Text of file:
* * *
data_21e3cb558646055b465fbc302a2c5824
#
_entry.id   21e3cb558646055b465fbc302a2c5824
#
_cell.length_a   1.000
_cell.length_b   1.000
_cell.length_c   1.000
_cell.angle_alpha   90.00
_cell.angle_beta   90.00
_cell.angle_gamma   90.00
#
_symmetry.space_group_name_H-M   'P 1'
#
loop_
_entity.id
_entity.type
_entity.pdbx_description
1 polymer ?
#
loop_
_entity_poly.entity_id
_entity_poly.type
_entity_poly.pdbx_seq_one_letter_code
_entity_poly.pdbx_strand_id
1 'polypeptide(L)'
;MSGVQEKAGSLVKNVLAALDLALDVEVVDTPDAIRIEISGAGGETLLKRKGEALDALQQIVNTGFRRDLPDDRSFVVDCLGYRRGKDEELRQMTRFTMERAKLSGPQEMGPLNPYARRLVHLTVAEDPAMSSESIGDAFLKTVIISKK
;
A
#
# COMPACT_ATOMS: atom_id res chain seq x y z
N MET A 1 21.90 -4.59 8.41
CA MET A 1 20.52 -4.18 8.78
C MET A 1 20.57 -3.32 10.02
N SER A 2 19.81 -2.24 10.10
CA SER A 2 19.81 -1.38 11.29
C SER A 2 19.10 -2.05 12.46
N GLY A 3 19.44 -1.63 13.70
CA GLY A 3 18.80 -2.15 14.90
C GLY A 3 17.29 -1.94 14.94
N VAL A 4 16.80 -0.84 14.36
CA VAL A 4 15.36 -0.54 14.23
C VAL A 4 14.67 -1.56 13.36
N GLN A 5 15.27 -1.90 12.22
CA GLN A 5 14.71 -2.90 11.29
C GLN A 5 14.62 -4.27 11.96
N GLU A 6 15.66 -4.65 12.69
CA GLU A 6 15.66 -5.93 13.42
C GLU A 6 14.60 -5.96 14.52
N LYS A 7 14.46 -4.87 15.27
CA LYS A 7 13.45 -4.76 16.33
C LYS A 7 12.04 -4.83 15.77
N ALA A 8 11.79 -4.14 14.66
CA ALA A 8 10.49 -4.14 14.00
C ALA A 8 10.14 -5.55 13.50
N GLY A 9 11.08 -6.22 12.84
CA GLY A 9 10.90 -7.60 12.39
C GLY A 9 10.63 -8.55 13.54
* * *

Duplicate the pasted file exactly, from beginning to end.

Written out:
data_21e3cb558646055b465fbc302a2c5824
#
_entry.id   21e3cb558646055b465fbc302a2c5824
#
_cell.length_a   1.000
_cell.length_b   1.000
_cell.length_c   1.000
_cell.angle_alpha   90.00
_cell.angle_beta   90.00
_cell.angle_gamma   90.00
#
_symmetry.space_group_name_H-M   'P 1'
#
loop_
_entity.id
_entity.type
_entity.pdbx_description
1 polymer ?
#
loop_
_entity_poly.entity_id
_entity_poly.type
_entity_poly.pdbx_seq_one_letter_code
_entity_poly.pdbx_strand_id
1 'polypeptide(L)'
;MSGVQEKAGSLVKNVLAALDLALDVEVVDTPDAIRIEISGAGGETLLKRKGEALDALQQIVNTGFRRDLPDDRSFVVDCLGYRRGKDEELRQMTRFTMERAKLSGPQEMGPLNPYARRLVHLTVAEDPAMSSESIGDAFLKTVIISKK
;
A
#
# COMPACT_ATOMS: atom_id res chain seq x y z
N MET A 1 21.90 -4.59 8.41
CA MET A 1 20.52 -4.18 8.78
C MET A 1 20.57 -3.32 10.02
N SER A 2 19.81 -2.24 10.10
CA SER A 2 19.81 -1.38 11.29
C SER A 2 19.10 -2.05 12.46
N GLY A 3 19.44 -1.63 13.70
CA GLY A 3 18.80 -2.15 14.90
C GLY A 3 17.29 -1.94 14.94
N VAL A 4 16.80 -0.84 14.36
CA VAL A 4 15.36 -0.54 14.23
C VAL A 4 14.67 -1.56 13.36
N GLN A 5 15.27 -1.90 12.22
CA GLN A 5 14.71 -2.90 11.29
C GLN A 5 14.62 -4.27 11.96
N GLU A 6 15.66 -4.65 12.69
CA GLU A 6 15.66 -5.93 13.42
C GLU A 6 14.60 -5.96 14.52
N LYS A 7 14.46 -4.87 15.27
CA LYS A 7 13.45 -4.76 16.33
C LYS A 7 12.04 -4.83 15.77
N ALA A 8 11.79 -4.14 14.66
CA ALA A 8 10.49 -4.14 14.00
C ALA A 8 10.14 -5.55 13.50
N GLY A 9 11.08 -6.22 12.84
CA GLY A 9 10.90 -7.60 12.39
C GLY A 9 10.63 -8.55 13.54